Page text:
Silo City means something different to each and every one of us. For some, Silo City is a place of ruins, where the memories of our industrial past haunt us. For others, Silo City is a place of wonderment and opportunity - a place that has yet to take shape, and holds untold glory for the future of Buffalo.
As for the prior group, talk is cheap and a hundred events
is not enough to sway their opinions (also see Energy Weave
). Without showing signs of progress in the form of development, the programming at Silo City is pure folly. Whether you're a naysayer or a believer, it is of interest that one minor development may be the catalyst for further large scale investment. In other words, a spark has finally led to a small flame. At the entrance of Silo City, situated along Ohio Street, sits an abandoned freight house/transfer station that, for years, I thought would make the most incredible cafe or restaurant. Unfortunately, in the back of my mind I had an inkling that the structure would not be long for this world and would suffer the fate of a premature demolition due to its close proximity to passersby whom many, I presumed, saw it as an eyesore.
Fortunately I was wrong about the freight house. Rather than seeing it knocked down (or allowed to further decay), Rick Smith, owner of Rigidized Metals
, has decided to retrofit the structure. To do so, he has retained the services of HD Systems
, located in Brooklyn NY, to convert the building into a Rigidized Metals showroom and outdoor public pavilion. The idea behind the move is to showcase the Rigidized products in a way that architects and developers could see firsthand the various application methods of the materials. From floor to ceiling, the freight house will become a practical, gleaming billboard for Rigidized Metals. At the same time, the public will be able to interact with the building in myriad manners. This will become an energized performance venue and intimate gathering place. New non-slip Rigidized materials are being invented so that the floor decking will be rough enough to walk on. The metal hanging walls will seamlessly interact with the various glimmering folds and bends that will ultimately transition into a functional yet whimsical roofing element (form follows function). It is the intention of HD Systems to create a utilitarian sculpture out of the old freight house, and believe it or not, work is already underway.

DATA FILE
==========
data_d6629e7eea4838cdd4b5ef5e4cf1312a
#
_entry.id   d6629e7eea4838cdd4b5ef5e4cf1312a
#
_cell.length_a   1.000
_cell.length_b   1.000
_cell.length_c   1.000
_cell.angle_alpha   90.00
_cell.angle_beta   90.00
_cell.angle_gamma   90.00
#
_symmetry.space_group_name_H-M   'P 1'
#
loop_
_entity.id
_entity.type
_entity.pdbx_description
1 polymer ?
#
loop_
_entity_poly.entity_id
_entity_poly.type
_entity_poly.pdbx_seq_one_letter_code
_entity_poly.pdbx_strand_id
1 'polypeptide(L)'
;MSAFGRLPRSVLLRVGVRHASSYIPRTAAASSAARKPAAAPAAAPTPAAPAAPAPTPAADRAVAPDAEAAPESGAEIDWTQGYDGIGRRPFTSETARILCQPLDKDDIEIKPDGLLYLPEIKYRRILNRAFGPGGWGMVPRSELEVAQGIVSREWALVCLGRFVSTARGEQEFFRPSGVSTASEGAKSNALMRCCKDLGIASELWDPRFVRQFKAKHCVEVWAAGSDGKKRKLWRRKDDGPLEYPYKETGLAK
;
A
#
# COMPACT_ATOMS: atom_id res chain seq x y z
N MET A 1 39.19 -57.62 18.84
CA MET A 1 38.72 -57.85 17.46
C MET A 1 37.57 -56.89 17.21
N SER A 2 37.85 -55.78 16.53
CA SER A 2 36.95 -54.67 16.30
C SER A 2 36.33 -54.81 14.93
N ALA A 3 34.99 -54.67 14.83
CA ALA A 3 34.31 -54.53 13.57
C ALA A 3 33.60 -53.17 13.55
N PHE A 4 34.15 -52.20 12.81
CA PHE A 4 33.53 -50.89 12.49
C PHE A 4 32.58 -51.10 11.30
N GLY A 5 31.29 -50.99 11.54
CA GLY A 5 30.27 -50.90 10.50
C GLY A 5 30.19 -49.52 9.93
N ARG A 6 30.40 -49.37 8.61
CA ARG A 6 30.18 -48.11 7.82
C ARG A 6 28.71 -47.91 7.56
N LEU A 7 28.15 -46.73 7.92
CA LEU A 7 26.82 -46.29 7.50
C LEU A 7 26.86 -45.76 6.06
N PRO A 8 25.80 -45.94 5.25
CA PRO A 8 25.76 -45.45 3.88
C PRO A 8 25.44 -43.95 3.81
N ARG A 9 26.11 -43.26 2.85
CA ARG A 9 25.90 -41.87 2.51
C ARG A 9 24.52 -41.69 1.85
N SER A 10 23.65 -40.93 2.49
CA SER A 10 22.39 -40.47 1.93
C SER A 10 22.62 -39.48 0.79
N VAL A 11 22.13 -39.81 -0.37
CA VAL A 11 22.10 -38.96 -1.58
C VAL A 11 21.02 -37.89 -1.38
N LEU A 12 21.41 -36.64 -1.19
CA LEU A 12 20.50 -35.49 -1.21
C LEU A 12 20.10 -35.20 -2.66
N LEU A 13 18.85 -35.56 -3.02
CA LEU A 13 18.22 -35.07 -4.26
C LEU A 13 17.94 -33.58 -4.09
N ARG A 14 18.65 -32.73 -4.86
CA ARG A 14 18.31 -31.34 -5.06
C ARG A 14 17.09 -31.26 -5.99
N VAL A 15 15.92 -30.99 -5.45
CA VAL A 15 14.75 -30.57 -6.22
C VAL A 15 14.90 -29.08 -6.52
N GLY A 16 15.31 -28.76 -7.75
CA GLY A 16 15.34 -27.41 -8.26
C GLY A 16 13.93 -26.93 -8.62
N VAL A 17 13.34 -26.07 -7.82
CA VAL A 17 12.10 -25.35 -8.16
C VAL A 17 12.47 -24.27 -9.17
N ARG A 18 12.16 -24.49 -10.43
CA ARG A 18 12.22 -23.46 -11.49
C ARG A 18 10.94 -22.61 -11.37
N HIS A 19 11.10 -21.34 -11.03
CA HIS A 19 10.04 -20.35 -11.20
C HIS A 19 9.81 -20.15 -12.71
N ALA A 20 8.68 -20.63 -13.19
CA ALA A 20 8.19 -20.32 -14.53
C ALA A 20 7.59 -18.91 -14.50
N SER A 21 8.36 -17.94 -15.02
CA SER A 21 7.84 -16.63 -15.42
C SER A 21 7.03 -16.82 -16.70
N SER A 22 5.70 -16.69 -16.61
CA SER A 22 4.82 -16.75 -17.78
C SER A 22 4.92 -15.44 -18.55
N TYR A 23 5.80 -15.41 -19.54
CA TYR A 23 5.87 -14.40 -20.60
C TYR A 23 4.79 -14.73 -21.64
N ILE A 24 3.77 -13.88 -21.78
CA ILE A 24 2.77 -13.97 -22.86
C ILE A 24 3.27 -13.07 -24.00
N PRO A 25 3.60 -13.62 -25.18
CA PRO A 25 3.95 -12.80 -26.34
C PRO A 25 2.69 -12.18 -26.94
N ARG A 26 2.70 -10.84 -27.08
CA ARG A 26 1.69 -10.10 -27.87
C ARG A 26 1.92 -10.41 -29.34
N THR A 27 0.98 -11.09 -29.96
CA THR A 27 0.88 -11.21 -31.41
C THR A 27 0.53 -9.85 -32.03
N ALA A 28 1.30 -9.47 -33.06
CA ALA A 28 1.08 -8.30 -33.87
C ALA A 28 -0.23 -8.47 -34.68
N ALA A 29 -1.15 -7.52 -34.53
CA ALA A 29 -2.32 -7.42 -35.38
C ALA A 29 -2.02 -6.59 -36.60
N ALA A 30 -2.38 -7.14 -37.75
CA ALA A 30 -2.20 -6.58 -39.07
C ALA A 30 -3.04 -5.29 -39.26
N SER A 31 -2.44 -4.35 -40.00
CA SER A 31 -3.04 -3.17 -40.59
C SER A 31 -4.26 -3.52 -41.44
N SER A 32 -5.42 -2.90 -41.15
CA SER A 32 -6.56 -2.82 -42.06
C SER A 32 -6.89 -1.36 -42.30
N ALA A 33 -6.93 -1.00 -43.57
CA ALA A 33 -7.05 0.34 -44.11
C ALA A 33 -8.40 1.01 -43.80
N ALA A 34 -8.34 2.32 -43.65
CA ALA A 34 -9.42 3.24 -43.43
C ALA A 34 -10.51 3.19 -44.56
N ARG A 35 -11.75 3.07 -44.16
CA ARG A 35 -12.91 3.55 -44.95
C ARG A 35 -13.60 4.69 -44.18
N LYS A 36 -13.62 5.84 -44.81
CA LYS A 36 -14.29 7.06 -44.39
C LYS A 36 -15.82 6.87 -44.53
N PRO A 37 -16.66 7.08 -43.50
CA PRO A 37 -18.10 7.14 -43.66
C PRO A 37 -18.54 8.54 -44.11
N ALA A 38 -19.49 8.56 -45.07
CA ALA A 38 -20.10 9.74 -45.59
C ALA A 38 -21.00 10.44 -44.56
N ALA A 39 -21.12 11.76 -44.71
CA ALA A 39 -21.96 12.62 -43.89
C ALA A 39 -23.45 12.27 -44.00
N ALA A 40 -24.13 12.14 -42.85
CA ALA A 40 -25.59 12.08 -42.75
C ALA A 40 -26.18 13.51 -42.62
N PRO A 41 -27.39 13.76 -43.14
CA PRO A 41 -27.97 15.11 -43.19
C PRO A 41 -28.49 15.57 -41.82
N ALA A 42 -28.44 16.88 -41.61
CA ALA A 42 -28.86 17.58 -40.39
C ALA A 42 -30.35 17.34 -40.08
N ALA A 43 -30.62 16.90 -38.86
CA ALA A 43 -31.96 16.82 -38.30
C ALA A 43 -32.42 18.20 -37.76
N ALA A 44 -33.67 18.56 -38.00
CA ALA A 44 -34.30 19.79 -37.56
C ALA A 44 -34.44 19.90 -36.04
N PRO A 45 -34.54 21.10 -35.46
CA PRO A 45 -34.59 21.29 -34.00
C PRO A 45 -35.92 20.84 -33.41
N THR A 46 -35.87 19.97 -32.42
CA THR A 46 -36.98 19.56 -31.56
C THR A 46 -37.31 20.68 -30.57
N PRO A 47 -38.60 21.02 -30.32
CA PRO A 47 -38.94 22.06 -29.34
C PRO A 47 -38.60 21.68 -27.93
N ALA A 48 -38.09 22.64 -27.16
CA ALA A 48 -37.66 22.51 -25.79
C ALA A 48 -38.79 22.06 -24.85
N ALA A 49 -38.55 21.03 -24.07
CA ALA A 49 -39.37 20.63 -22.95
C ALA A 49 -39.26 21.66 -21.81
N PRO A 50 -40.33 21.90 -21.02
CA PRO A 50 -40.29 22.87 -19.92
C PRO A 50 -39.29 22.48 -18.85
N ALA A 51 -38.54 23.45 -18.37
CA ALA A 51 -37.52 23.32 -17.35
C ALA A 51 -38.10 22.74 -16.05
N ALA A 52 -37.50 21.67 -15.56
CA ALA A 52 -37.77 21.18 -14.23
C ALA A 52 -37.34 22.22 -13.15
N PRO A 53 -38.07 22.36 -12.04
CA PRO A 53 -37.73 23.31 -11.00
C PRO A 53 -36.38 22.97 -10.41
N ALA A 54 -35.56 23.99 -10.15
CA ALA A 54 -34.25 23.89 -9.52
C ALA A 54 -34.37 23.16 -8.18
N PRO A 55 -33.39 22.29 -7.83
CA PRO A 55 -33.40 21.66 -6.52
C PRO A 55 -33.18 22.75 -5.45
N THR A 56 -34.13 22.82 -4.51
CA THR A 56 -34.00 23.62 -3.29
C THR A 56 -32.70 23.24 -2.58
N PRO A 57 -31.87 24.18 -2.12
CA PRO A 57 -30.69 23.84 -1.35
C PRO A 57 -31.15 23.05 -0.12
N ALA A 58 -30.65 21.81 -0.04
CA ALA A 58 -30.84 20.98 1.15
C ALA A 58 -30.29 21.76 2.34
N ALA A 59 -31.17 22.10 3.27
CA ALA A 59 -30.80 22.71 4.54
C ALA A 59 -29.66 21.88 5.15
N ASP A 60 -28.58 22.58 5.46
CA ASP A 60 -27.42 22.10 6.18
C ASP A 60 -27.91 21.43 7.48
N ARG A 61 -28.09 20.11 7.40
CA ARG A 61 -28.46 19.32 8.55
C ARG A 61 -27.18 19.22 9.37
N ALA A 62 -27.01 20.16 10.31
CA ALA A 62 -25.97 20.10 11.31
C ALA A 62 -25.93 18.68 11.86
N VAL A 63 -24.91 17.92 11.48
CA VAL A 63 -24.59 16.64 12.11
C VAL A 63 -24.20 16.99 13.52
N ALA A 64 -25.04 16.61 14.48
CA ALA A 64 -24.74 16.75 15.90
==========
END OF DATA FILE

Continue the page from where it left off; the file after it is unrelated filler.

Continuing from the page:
The location of The Transfer Station is integral to the success of the project. Not only is the backdrop that of the grain silos, the connectivity of the property is key. "The Freight House is about Ohio Street the threshold to the City of Buffalo, and Rigidized Metals Corporation the industry leader in Metal Fabrication," said William Haskas of HD Systems. "The scale of the project ranges between the large and small by linking Ohio Street, Rigidized Metals, Silo City, the Outer Harbor, Route 5 highway, and the everyday user to the improvements that are happening along the Buffalo River. Soon people will be able to pause a moment and meet friends at the Freight House while exploring Buffalo's architecture."
For anyone wondering how a Brooklyn design company came to team up with Rigidized along the Buffalo River, William explained that he and "Rick Smith first met while working a concept for Rigidized Metals' office many moons ago. Recently while working with FXFOWLE architects, I was able to bring Rigidized on board for a massive redesign of Javits Center in New York. After months of research and design, the only manufacturer/ fabricator that understood, and was able to deliver was Rigidized Metals - if you go the Javits Center today you will see their product. It was the Javits project that galvanized the relationship. We continued the design discussion after Javits, and having family in the southtowns we've had an excuse to visit."
So there you have it. Connections to Buffalo. Urban connectivity. A connection between like-minded thinkers and doers. The transfer station is the first sign of substantial progress within the footprint of Silo City. While it may not be one of the elevators that is being converted into a modern functioning structure, the effort is being recognized as a major step in helping to position Ohio Street as an integral destination, corridor and gateway into Buffalo. Ultimately that could help developers to take further steps when it comes to investing in Silo City.